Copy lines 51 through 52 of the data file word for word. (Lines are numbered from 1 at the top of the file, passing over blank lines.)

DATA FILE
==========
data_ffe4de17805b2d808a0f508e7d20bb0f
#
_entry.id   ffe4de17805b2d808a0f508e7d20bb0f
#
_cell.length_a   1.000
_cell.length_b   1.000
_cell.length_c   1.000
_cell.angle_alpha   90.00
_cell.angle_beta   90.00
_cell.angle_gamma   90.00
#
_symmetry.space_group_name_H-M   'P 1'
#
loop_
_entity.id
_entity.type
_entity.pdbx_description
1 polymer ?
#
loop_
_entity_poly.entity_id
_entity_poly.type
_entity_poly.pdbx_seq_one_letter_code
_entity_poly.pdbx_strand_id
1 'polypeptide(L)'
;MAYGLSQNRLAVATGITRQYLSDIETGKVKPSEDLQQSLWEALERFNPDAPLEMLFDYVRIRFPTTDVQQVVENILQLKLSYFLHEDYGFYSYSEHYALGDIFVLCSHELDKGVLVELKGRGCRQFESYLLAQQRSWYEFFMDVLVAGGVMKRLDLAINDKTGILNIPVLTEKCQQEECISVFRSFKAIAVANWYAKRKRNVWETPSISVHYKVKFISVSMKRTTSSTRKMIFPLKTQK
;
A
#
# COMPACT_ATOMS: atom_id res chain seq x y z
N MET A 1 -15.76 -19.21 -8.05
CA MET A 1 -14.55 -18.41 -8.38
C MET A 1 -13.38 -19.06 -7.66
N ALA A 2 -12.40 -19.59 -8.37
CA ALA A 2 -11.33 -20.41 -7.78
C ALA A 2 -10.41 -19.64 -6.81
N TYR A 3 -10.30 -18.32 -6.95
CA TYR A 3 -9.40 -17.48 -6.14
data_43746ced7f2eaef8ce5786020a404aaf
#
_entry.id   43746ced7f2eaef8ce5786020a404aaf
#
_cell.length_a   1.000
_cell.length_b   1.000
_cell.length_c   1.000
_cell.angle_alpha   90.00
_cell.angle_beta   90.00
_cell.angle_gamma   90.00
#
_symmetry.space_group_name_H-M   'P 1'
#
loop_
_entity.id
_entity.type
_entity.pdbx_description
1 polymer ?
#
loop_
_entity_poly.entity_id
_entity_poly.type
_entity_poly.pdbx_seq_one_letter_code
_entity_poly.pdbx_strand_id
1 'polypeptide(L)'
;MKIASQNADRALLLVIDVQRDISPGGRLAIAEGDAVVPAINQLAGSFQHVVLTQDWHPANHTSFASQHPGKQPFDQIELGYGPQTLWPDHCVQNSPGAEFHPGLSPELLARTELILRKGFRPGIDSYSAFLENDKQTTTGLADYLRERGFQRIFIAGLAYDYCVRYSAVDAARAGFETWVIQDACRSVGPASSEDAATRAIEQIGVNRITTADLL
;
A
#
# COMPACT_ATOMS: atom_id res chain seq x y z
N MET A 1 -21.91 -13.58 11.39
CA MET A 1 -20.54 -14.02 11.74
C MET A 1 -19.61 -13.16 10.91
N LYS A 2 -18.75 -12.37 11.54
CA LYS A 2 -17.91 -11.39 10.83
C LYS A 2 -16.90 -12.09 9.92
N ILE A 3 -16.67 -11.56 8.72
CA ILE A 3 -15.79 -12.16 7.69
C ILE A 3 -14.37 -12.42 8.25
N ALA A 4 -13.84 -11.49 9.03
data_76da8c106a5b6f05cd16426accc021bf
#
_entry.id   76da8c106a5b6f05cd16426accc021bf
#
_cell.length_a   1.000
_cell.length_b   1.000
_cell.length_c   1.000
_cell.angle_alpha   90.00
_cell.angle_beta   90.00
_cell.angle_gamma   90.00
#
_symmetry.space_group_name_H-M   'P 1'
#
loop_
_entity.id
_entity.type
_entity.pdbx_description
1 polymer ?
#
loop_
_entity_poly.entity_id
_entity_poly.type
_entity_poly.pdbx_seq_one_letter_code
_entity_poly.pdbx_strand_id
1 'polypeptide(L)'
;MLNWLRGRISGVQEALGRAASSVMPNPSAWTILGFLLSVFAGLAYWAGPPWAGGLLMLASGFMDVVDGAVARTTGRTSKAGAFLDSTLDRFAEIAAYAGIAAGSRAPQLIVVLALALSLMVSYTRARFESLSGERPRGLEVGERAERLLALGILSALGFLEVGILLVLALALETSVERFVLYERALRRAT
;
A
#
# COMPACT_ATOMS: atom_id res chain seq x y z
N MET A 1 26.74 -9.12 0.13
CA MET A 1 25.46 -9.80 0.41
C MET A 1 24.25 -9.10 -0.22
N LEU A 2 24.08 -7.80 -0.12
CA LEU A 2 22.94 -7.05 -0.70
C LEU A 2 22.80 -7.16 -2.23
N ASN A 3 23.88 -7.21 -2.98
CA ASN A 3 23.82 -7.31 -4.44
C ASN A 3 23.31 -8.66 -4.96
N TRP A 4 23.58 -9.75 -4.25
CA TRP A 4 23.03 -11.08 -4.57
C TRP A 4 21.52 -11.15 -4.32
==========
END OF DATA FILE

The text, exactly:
#
loop_